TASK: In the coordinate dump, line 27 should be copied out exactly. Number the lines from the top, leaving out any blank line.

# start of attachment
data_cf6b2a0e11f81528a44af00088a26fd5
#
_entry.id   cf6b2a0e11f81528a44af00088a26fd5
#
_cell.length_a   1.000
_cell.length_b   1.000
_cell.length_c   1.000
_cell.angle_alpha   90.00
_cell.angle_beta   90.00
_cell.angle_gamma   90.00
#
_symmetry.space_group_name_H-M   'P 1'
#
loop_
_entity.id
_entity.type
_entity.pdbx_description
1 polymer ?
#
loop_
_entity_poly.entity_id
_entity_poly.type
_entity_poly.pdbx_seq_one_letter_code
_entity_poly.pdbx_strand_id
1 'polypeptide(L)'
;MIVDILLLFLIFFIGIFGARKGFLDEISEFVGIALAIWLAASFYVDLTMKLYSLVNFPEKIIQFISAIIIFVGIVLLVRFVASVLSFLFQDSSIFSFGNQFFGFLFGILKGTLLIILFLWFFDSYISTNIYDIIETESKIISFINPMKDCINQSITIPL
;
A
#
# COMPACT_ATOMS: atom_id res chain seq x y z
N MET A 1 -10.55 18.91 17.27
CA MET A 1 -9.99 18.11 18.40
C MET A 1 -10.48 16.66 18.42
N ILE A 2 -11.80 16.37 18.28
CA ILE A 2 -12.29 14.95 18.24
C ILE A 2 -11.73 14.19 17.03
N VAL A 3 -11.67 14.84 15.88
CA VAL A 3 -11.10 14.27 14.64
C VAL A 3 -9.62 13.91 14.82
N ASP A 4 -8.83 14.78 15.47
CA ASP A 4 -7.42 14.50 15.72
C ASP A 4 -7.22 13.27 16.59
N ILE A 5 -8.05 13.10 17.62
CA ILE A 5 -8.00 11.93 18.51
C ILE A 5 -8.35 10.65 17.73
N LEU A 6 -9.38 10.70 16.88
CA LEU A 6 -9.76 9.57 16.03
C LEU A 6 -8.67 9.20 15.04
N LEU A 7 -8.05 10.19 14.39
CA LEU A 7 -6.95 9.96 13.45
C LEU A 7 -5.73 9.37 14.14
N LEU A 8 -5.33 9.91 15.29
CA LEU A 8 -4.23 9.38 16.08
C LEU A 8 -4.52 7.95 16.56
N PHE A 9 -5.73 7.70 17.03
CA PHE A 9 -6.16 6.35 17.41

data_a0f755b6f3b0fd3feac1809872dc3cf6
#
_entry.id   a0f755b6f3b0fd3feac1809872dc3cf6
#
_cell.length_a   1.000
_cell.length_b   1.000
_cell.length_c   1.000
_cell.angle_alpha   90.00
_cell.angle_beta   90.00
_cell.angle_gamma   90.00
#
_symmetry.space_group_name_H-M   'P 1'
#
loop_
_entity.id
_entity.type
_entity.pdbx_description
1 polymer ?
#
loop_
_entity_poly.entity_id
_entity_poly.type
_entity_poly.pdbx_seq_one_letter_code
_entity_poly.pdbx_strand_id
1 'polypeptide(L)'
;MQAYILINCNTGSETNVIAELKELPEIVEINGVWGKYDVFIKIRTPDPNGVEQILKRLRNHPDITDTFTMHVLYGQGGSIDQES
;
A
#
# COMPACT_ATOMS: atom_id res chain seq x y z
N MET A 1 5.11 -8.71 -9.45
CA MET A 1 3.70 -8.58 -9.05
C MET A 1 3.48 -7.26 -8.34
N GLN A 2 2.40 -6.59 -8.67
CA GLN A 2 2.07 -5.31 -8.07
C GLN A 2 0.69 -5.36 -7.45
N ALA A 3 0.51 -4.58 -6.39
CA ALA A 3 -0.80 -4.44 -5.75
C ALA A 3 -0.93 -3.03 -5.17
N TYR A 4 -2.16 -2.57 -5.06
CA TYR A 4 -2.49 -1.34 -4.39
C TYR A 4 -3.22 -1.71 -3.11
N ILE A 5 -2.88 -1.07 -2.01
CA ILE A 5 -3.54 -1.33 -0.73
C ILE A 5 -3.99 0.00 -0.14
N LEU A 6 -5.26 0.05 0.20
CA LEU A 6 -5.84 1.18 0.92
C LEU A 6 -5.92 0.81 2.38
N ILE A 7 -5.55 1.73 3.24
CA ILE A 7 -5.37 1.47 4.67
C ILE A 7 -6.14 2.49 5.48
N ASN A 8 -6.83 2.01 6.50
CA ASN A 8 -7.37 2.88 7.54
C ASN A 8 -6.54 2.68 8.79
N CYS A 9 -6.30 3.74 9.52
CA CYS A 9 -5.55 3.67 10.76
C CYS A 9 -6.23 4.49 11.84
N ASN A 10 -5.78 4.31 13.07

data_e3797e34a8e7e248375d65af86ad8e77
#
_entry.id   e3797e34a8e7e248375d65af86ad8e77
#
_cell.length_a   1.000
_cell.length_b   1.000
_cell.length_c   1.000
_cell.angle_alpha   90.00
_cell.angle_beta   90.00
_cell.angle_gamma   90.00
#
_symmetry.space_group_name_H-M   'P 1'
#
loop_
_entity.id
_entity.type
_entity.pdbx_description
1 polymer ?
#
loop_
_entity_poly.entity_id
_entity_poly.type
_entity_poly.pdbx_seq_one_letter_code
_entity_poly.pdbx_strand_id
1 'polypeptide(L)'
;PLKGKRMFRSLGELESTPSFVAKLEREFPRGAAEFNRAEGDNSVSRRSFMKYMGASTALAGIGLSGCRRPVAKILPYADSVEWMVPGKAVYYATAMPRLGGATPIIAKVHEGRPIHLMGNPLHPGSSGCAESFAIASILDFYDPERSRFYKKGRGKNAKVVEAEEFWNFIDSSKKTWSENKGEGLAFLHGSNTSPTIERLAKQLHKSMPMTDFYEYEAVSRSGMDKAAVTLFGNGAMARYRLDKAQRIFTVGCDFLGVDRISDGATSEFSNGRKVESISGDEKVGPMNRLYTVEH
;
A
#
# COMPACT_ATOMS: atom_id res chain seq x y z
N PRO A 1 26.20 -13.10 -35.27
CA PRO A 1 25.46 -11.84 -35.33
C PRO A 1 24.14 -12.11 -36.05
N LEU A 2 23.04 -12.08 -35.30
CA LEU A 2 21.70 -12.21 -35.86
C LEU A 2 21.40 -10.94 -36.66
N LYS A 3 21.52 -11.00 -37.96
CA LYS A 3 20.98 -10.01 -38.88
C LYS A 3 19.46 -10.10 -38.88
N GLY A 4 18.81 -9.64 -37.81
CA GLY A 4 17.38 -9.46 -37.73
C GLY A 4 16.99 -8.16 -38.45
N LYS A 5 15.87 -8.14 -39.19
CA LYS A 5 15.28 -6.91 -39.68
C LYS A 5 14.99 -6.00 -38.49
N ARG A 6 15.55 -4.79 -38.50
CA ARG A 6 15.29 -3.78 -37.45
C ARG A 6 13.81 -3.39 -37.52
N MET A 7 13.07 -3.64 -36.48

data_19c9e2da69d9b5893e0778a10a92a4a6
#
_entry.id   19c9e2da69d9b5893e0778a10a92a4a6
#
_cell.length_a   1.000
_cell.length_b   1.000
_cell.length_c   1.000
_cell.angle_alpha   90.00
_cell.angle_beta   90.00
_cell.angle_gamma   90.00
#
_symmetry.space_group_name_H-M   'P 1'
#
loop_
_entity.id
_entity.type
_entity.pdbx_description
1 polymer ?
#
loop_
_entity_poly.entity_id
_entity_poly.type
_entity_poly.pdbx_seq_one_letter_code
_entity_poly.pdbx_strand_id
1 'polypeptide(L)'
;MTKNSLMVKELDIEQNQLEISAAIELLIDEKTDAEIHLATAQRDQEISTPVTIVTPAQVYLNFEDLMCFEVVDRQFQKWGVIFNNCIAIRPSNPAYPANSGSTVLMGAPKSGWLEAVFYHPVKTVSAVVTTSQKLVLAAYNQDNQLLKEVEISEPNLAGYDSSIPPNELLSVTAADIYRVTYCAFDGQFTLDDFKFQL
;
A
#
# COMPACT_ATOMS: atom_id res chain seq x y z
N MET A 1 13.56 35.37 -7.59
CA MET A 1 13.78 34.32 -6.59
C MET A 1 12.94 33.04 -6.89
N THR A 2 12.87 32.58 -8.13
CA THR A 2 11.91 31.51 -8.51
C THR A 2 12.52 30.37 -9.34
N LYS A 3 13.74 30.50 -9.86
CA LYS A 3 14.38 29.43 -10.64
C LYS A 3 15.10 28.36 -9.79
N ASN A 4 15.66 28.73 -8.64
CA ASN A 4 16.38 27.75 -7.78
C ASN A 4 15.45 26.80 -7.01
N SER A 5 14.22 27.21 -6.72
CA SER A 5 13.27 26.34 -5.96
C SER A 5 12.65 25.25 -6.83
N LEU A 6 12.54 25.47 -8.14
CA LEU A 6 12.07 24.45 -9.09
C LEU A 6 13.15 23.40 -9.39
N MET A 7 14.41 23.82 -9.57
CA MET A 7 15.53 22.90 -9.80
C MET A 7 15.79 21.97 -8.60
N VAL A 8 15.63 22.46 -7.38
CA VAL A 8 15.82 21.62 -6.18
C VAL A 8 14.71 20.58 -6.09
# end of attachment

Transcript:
;